School board members talk funding with Oregon's Congressional delegation in D.C.
Tuesday, February 8, 2011
School board members from six Oregon school districts pressed their case with the state’s Congressional delegation in Washington, D.C., on Feb. 8.
The board members played host to a breakfast with Senators Jeff Merkley and Ron Wyden at the Capitol Visitors Center. In the afternoon, they met individually with the state’s five House members and their staffs.
Board members focused their comments on funding and the upcoming reauthorization of the main federal education law.
The board members’ Congressional meetings were organized by the Oregon School Boards Association. The meetings were held in conjunction with the National School Boards Association’s 38th annual Federal Relations Network Conference. The conference began Sunday and concludes today.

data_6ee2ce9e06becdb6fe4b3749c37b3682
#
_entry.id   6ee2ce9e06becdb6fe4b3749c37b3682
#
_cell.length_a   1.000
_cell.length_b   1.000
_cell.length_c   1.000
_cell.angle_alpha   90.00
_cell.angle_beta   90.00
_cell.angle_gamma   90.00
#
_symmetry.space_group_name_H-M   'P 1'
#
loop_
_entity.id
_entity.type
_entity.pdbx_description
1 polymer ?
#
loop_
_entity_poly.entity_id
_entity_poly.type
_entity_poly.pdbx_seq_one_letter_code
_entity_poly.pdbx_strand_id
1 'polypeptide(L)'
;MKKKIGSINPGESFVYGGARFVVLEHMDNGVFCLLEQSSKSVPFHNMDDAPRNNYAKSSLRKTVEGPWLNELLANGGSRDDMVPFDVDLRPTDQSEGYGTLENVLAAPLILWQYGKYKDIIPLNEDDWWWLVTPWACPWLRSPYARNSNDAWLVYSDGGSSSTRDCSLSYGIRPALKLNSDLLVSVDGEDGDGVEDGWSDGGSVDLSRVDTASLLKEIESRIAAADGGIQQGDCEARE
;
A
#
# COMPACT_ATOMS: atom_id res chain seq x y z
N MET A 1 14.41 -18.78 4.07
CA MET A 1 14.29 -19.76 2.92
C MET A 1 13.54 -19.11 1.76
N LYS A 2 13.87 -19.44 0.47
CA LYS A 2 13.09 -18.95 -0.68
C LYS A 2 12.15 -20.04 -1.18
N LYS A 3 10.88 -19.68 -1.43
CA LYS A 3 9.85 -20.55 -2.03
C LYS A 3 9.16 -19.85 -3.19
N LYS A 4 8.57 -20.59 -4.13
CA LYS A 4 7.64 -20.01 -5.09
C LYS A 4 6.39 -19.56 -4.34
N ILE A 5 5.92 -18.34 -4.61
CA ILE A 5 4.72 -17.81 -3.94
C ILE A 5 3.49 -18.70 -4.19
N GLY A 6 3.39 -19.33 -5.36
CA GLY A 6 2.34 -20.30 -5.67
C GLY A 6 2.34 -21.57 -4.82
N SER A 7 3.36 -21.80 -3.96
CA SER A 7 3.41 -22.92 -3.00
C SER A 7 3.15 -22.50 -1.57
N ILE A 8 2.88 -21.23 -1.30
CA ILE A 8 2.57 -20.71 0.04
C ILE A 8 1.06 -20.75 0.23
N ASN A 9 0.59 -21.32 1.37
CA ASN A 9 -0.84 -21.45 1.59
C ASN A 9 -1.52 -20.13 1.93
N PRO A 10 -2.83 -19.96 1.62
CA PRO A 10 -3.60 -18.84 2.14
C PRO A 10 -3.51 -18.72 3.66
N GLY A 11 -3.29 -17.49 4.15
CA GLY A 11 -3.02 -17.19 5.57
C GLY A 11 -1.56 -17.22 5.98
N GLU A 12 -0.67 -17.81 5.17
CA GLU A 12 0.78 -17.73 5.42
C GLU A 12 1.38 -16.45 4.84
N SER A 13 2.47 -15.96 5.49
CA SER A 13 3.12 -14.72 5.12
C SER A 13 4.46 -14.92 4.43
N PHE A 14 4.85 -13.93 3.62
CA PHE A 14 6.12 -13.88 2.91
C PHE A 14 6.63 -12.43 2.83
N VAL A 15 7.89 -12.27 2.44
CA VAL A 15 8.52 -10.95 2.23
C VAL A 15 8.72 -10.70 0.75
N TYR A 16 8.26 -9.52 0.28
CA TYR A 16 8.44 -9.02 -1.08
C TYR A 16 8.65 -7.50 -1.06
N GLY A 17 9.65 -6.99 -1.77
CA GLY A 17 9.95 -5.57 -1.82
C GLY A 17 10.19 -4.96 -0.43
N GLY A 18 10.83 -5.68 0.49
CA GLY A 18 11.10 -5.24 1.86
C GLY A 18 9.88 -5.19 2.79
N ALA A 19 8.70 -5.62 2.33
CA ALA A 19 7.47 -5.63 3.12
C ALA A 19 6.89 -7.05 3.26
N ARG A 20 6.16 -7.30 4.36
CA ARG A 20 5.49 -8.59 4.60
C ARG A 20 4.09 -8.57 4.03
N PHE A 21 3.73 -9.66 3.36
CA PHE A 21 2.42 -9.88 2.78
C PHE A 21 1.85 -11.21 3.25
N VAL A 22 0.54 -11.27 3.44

The Oregon school board members who conducted today’s meetings are:
Laurie Adams, Springfield School District
David Beeson, Silver Falls School District in Silverton
Beth Gerot, Eugene School District
Kris Howatt, Gresham-Barlow School District
Dave Krumbein, Pendleton School District
Patti McLeod, Hillsboro School District
During their meetings, the board members shared information about the stabilizing impact of federal stimulus funds on Oregon’s schools this year. The $300 million provided by Congress helped preserve educational services, class sizes and school days across the state. With no additional federal funding promised and state tax collections flat, the state faces a shortfall of $1 billion in school funding for the coming two years.
The board members also encouraged an extension of federal timber payments to rural counties. Currently, 33 Oregon counties receive about $200 million a year to offset the loss of revenue from declining timber harvests on federal lands. The money supports roads and rural schools. However, the payments are declining and are scheduled to expire after the 2011 fiscal year.
Another priority topic for the board members was the upcoming reauthorization of the Elementary and Secondary Education Act. Educators want Congress to reduce bureaucratic rules and scale back numerous penalties for schools that don’t meet federal targets. Instead, the board members would like to see a system that rewards schools for strong performance.